Chrysler basically invented the minivan as we know it, back in 1983, and one of its key selling points has always been its affordability.
Since it debuted, the company has shipped a lot of these people-carriers out of the plant in Windsor, Ont., and, depending upon the time of year and dealer incentives, they can feature an MSRP in Canada of less than $20,000 new. That was definitely not the case with my test Grand Caravan, which, by the time the dust settled, was up in the $44,000 neighbourhood.
But first, some specs. Now entering its 25th year, the Grand Caravan was originally a variant of the garden-variety Caravan, but with a longer wheelbase and more interior room. Over the years, it has morphed into semi-luxury territory and even had all-wheel-drive for a while. Through it all, it has been the best selling minivan in Canada from the beginning – by a long shot.
These days, there’s nothing mini about it. Front-drive only, it received a new Chrysler Pentastar V-6 engine for 2011, which is a good thing. This powerplant is used elsewhere in Chrysler’s lineup – the new Jeep Wrangler has it – and, in this configuration, it develops 283 horsepower and 260 lb-ft of torque.
This makes the Grand Caravan one of the livelier minivans out there – it’s now more powerful than the Honda Odyssey, for example – and is a welcome upgrade from the anemic pushrod V-6 that preceded it. The last version of this vehicle offered a 3.8-litre V-6 engine as standard equipment, and it was the vehicle’s weakest link.
Anyway, the new engine is smoother, more powerful and quieter than its predecessor, and delivers decent fuel economy, although, in that regard, it’s still slightly inferior to the Odyssey and Toyota Sienna. Transmission is a six-speed automatic only with a dash-mounted shift lever. In terms of drivability and refinement, it has caught up to its offshore competitors.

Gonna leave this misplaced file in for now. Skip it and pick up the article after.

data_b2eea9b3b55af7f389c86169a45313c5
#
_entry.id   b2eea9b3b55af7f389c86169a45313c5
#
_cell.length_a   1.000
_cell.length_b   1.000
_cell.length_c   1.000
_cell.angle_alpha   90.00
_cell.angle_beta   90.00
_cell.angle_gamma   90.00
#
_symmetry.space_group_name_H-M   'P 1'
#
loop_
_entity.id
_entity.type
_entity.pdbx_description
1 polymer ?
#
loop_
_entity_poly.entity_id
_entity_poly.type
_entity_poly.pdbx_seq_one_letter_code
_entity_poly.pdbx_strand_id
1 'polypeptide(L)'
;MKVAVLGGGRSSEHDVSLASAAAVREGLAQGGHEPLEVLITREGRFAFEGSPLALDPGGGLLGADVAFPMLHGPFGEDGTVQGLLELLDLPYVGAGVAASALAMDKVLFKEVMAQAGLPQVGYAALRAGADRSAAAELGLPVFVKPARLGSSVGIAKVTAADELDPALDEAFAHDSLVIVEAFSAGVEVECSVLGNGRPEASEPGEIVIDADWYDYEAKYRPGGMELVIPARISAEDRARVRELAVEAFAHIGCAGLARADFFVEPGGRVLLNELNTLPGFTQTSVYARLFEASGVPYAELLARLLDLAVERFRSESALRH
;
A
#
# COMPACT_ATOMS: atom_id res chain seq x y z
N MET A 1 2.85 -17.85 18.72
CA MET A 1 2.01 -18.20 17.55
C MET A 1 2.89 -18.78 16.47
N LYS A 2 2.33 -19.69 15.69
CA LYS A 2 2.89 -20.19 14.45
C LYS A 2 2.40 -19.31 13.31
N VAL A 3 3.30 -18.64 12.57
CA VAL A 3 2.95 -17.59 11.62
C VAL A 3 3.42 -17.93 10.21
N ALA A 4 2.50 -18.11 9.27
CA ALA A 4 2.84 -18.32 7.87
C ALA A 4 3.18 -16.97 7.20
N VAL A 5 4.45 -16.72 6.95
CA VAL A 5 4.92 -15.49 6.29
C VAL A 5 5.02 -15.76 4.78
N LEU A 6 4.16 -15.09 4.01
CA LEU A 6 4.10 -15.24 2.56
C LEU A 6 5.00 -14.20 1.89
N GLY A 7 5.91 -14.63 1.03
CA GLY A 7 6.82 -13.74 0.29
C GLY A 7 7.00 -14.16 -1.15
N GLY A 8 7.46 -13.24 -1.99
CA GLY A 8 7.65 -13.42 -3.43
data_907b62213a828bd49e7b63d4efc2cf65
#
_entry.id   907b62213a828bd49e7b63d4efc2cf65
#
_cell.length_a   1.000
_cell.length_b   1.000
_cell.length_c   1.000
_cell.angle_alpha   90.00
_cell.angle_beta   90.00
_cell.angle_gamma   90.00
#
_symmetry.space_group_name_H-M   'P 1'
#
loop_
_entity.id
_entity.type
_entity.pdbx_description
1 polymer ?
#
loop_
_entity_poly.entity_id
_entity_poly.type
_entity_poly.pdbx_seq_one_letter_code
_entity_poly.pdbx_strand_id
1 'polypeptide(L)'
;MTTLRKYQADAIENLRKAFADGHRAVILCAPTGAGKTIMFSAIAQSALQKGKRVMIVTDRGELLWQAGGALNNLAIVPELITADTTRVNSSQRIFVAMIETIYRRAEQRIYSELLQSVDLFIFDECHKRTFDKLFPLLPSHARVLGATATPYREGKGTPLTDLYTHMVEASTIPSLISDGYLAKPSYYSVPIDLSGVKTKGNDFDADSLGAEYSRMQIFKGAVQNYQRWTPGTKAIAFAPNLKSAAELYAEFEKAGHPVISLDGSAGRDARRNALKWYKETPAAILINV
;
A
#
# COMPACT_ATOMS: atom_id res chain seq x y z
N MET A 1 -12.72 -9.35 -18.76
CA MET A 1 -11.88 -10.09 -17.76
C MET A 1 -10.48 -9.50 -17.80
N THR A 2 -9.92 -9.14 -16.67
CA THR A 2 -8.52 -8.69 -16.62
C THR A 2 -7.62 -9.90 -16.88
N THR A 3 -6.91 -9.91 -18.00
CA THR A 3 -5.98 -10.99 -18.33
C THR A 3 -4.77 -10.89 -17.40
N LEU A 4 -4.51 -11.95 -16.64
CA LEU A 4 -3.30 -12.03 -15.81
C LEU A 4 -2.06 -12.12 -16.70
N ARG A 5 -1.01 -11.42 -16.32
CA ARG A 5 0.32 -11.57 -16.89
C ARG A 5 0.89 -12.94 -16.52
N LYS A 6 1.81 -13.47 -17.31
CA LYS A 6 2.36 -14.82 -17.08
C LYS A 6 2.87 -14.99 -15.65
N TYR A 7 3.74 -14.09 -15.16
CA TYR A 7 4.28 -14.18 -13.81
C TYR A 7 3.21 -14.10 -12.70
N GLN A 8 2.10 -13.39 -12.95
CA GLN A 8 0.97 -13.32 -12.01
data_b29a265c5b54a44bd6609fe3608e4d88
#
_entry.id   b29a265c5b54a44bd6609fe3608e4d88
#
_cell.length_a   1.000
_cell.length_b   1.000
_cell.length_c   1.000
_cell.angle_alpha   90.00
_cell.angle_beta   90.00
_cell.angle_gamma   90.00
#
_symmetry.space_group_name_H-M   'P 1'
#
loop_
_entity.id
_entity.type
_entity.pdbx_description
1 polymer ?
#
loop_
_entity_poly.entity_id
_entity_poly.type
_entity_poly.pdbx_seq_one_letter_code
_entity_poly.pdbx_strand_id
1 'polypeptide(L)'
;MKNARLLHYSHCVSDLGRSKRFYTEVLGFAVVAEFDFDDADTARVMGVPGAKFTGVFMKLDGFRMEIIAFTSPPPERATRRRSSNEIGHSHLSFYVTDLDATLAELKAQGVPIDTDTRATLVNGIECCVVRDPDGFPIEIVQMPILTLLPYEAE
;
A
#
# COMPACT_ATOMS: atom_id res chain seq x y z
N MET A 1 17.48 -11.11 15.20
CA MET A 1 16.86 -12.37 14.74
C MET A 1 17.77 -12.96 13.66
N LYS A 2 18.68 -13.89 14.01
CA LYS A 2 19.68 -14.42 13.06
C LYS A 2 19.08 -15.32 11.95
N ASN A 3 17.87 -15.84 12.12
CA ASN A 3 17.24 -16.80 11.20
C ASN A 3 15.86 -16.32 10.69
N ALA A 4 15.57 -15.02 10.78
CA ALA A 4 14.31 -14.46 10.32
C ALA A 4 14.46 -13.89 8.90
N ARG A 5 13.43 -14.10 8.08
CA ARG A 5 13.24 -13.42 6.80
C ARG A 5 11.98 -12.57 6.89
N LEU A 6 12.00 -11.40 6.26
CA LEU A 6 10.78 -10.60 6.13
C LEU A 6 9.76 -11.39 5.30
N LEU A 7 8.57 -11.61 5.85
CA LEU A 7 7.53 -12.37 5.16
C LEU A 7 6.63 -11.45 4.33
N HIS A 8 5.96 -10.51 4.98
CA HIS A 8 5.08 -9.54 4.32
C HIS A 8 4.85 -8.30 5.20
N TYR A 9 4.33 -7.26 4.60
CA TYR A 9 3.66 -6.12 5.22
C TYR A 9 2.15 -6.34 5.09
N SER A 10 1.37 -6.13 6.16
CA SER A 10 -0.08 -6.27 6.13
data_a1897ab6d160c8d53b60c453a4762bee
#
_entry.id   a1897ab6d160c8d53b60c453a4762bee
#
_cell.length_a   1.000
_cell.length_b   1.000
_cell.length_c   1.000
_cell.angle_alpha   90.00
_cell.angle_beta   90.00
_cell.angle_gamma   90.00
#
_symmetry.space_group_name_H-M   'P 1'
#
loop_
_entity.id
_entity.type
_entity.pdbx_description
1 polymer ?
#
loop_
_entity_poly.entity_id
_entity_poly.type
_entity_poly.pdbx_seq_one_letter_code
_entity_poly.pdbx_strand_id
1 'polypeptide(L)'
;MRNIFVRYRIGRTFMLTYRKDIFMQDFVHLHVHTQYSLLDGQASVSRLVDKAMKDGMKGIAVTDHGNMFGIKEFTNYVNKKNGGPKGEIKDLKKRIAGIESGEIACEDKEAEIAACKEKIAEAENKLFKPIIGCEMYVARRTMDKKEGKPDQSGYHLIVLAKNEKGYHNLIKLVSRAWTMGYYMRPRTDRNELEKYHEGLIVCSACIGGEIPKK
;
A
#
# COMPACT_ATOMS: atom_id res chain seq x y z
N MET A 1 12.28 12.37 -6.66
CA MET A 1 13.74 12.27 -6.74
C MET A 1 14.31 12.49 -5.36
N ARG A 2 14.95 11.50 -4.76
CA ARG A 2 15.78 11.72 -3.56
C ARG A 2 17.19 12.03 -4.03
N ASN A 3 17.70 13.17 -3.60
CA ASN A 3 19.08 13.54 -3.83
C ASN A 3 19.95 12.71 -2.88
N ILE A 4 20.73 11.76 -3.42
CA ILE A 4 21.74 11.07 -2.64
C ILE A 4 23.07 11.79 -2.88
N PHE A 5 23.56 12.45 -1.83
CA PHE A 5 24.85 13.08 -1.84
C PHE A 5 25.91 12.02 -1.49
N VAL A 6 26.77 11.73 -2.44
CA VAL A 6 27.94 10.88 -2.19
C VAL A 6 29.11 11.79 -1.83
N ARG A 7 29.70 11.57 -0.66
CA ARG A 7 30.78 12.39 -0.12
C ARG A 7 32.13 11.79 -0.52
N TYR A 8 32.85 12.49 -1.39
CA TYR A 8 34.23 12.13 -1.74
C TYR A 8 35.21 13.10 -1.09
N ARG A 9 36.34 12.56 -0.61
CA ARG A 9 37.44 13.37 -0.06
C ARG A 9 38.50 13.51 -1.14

Now, about that pricing. My tester, the Crew version, had an MSRP of just less than $34,000, and for that, you get cloth interior, tilt-telescoping steering, engine block heater, floor console with four cup-holders, power door locks and so on. All the stuff you usually expect to get with any minivan, plus fog lamps, larger 17-inch wheels and tires, an overhead console, etc. No gripes with the equipment level, but 34 large is getting up there for a minivan. Especially one that has built its reputation on affordability.
But that’s not all. My car also had extra features, including the Power Convenience Group, which comes with a power rear lift-gate and sliding side doors. It’ll run you another $1,500 and is arguably money well spent. Ditto with the Driver Convenience Group, which includes Bluetooth, heated front seats, UConnect and heated steering wheel. This last item is very welcome in colder weather. Lovely. However, brace yourself for another $1,000 here. So now we’re up to $2,500 over the base price.
It goes on. The dual screen entertainment system costs another $2,800 and has a back-up camera, wireless headphones, Sirius satellite radio, a second-row video monitor and so on. All of which is nice, but throw this into the mix and add a few other odds and ends and you’re approaching the $45,000 mark – before taxes. In my corner of the universe, that’s a lot of money to spend on a minivan.
And there’s something else. According to Consumer Reports, the Grand Caravan is at the bottom of the heap when it comes to owner satisfaction. When asked if they’d buy one again, just 53 per cent said yes, compared to 78 and 76 per cent for the Odyssey and Sienna. This is well below the median. Although it’s better than it was, the Grand Caravan still receives mediocre reviews from this organization, and the long-term reliability of Chrysler products is still a large question mark.
On the other hand, it does have those clever fold-into-the-floor centre seats. When Toyota, for example, redesigned its Sienna, it declined to incorporate this feature and Chrysler has an edge on everyone when it comes to carrying stuff and converting the Grand Caravan into a cargo van. And for those buyers who like the Grand Caravan but want that extra bit of upscale cachet, the VW Routan is essentially the same vehicle, but with a little more in the way of ambience. Ditto with the Chrysler Town & Country.
My test Grand Caravan Crew was a 2011 model, but changes for 2012 will be minor, and all things considered, I’d look long and hard at the base SE Value Package. It really has all you need in a minivan and is priced less than $20,000. That makes it a good deal.
2011 Dodge Grand Caravan Crew
Base Price: $33,995; as tested: $43,820
Engine: 3.6-litre V-6
Horsepower/torque: 283 hp/260 lb-ft
Transmission: Six-speed automatic
Fuel economy (litres/100 km): 12.2 city/7.9 highway; regular gas
Alternatives: Honda Odyssey, Toyota Sienna, Chrysler Town & Country, Volkswagen Routan, Kia Sedona